Brief Review: Haruki Murakami’s WHAT I TALK ABOUT WHEN I TALK ABOUT RUNNING.

September 16, 2009

 

A Brief Review of

WHAT I TALK ABOUT WHEN I TALK ABOUT RUNNING.
Haruki Murakami.

Paperback: Vintage, 2009.
Buy now: [ Amazon ]

Reviewed by Chris Smith.

When I first heard about Haruki Murakami’s memoir What I Talk About When I Talk About Running, I was excited about the prospect of the acclaimed Japanese writer taking on one of my favorite subjects: running.  And Murakami did not disappoint; even in its English translation, his writing here is clear and well-crafted.  As is true of the best books on running, What I Talk About… eloquently conveys the internal struggle that the runner faces as he or she trains and then races.   Murakami is at his best in describing the parallels between the disciplines of writing and running:

Right now I’m aiming at increasing the distance I run, so speed is less of an issue.  As long as I can run a certain distance, that’s all I care about.  Sometimes I run fast when I feel like it, but if I increase the pace I shorten the amount of time I run, the point being to let the exhilaration I feel at the end of each run carry over to the next day.  This is the same sort of tack I find necessary when writing a novel.  I stop every day right at the point where I feel I can write more.  Do that, and the next day’s work goes surprisingly smoothly.  I think Ernest Hemingway did something like that.  To keep on going, you have to keep up the rhythm.  This is the important thing for long-term projects.  Once you set the pace, the rest will follow.  The problem is getting the flywheel to spin at a set speed—and to get to that point takes as much concentration and effort as you can manage (4-5).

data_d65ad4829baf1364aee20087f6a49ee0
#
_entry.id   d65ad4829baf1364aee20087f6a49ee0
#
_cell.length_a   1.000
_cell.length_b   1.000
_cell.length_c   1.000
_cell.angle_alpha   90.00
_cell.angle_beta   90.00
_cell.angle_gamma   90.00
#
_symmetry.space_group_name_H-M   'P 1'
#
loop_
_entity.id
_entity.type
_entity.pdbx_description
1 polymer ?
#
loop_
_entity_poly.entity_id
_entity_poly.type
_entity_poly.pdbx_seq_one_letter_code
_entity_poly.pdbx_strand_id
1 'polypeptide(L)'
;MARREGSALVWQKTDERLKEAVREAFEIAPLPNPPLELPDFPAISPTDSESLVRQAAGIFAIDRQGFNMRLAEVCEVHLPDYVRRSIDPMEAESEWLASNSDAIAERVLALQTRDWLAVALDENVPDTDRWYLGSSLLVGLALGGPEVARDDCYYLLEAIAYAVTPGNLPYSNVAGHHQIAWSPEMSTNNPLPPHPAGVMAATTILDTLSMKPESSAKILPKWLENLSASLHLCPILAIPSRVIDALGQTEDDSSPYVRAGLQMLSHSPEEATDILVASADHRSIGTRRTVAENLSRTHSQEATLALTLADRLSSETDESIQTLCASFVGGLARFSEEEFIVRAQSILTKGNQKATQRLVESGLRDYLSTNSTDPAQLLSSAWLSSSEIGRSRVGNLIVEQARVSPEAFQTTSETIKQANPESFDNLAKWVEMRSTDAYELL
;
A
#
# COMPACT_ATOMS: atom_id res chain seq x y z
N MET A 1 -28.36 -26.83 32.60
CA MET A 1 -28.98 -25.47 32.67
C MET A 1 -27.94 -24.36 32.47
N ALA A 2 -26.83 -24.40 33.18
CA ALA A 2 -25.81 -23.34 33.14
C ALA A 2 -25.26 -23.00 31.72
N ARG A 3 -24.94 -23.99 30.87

There was one small facet of the book, however, that I found a little unsettling: namely, that Murakami’s running, and his reflections thereon, come from a place of significant privilege.  Over the course of this collection, Murakami circles the globe, running in exotic locations like Hawaii and the course of the original marathon in Greece, and also less exotic places like Boston and New York.  I do not begrudge or dismiss the diligent labor that Murakami has done to become a world-renowned writer and a committed runner, but his world is not the same one that I live in.  Maybe I would be a better runner – or at least more consistent – if I lived the relatively unfettered life that Murakami does, but I suppose I’ll never know because I don’t really want to live that in that world.